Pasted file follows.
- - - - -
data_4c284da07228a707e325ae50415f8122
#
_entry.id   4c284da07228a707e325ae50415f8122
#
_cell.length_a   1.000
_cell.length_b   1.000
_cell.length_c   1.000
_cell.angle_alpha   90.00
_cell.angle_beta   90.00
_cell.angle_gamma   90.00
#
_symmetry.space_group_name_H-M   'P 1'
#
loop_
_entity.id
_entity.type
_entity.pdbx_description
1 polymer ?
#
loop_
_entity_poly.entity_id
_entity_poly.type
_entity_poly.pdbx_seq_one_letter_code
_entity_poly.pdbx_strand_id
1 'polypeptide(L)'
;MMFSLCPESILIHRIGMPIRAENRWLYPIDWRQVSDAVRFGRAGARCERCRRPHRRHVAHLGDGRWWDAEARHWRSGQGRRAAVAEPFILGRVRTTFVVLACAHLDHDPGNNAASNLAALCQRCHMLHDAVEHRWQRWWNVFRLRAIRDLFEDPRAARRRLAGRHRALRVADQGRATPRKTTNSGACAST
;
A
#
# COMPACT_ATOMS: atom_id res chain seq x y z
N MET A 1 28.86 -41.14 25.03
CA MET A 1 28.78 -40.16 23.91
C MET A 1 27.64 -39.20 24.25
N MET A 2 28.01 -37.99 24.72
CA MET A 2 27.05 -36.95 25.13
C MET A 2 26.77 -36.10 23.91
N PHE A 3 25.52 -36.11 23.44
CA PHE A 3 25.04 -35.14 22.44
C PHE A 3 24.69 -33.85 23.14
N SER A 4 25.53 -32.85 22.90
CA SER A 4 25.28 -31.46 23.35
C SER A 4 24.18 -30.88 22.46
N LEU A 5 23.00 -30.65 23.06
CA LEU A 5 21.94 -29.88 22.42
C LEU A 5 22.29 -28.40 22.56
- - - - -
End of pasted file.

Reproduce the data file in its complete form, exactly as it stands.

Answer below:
data_4c284da07228a707e325ae50415f8122
#
_entry.id   4c284da07228a707e325ae50415f8122
#
_cell.length_a   1.000
_cell.length_b   1.000
_cell.length_c   1.000
_cell.angle_alpha   90.00
_cell.angle_beta   90.00
_cell.angle_gamma   90.00
#
_symmetry.space_group_name_H-M   'P 1'
#
loop_
_entity.id
_entity.type
_entity.pdbx_description
1 polymer ?
#
loop_
_entity_poly.entity_id
_entity_poly.type
_entity_poly.pdbx_seq_one_letter_code
_entity_poly.pdbx_strand_id
1 'polypeptide(L)'
;MMFSLCPESILIHRIGMPIRAENRWLYPIDWRQVSDAVRFGRAGARCERCRRPHRRHVAHLGDGRWWDAEARHWRSGQGRRAAVAEPFILGRVRTTFVVLACAHLDHDPGNNAASNLAALCQRCHMLHDAVEHRWQRWWNVFRLRAIRDLFEDPRAARRRLAGRHRALRVADQGRATPRKTTNSGACAST
;
A
#
# COMPACT_ATOMS: atom_id res chain seq x y z
N MET A 1 28.86 -41.14 25.03
CA MET A 1 28.78 -40.16 23.91
C MET A 1 27.64 -39.20 24.25
N MET A 2 28.01 -37.99 24.72
CA MET A 2 27.05 -36.95 25.13
C MET A 2 26.77 -36.10 23.91
N PHE A 3 25.52 -36.11 23.44
CA PHE A 3 25.04 -35.14 22.44
C PHE A 3 24.69 -33.85 23.14
N SER A 4 25.53 -32.85 22.90
CA SER A 4 25.28 -31.46 23.35
C SER A 4 24.18 -30.88 22.46
N LEU A 5 23.00 -30.65 23.06
CA LEU A 5 21.94 -29.88 22.42
C LEU A 5 22.29 -28.40 22.56